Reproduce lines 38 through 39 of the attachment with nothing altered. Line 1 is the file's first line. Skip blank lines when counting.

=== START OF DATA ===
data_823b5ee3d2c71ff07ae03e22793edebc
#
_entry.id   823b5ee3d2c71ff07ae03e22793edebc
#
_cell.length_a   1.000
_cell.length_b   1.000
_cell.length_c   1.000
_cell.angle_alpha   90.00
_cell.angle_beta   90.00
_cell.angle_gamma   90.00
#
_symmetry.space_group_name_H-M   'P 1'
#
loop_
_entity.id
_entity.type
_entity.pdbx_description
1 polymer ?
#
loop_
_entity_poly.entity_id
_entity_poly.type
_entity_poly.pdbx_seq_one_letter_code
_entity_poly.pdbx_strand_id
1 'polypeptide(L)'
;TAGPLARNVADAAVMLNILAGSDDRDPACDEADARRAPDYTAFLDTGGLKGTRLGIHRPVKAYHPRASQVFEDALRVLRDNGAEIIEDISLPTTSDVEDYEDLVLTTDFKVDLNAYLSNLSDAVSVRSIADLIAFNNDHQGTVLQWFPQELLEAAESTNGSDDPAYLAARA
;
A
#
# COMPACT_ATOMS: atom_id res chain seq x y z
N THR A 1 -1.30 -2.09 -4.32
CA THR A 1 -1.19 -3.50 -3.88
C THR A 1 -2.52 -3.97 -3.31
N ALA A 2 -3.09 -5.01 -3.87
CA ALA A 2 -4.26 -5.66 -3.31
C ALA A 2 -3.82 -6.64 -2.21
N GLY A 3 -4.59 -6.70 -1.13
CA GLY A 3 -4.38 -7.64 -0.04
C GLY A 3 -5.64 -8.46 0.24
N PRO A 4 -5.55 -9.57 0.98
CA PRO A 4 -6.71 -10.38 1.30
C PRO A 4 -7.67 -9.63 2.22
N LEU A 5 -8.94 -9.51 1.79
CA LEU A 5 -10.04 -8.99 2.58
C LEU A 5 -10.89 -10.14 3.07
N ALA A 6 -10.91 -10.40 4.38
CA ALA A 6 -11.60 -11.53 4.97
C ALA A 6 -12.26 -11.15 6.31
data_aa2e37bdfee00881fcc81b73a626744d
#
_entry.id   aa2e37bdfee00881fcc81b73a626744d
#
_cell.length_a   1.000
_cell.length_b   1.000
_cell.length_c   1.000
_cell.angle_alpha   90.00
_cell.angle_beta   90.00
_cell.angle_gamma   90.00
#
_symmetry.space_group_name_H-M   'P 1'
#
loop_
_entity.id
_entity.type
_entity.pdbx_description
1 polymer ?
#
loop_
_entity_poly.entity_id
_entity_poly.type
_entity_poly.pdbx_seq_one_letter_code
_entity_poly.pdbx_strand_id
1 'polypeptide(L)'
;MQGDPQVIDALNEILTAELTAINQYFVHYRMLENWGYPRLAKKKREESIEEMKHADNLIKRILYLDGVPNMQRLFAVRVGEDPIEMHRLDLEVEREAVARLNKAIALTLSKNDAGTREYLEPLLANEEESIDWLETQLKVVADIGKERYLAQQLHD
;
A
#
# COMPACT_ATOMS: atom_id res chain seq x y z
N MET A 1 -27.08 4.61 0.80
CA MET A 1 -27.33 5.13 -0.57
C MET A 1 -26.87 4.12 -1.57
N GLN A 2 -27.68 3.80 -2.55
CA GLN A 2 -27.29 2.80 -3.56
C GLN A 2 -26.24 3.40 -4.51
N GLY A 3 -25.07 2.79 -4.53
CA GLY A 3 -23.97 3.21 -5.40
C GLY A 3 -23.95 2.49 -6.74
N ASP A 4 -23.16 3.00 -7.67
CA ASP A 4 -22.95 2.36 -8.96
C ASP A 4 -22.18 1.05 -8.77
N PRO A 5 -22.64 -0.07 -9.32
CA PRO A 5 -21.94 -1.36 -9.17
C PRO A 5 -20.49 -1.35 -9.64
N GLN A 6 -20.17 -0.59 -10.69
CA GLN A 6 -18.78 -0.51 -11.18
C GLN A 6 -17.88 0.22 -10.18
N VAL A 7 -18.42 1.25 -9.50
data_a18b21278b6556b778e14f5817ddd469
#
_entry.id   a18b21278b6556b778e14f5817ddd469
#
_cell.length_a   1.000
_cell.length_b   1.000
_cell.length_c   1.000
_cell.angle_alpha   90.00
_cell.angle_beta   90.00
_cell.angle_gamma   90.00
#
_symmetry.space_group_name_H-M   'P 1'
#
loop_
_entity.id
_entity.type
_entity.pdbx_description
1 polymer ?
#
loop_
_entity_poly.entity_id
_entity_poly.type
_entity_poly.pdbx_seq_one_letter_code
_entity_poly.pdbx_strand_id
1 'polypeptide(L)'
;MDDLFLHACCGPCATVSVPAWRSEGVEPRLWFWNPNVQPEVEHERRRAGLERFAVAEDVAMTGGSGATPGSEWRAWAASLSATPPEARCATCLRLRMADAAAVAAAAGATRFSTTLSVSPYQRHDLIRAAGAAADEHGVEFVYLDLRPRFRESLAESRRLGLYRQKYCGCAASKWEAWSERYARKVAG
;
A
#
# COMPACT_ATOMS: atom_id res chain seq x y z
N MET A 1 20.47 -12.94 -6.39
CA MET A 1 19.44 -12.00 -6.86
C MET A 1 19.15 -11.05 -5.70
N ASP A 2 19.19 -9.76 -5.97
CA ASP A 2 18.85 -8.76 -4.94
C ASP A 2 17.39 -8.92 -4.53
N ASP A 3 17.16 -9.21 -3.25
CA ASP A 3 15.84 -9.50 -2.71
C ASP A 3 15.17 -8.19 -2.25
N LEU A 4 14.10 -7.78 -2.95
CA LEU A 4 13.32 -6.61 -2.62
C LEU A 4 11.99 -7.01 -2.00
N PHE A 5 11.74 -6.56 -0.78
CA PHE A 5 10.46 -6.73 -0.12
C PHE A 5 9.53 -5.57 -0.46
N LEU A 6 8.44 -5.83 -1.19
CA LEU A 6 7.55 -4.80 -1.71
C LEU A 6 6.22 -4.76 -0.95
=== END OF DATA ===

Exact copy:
CA GLY A 3 -4.38 -7.64 -0.04
C GLY A 3 -5.64 -8.46 0.24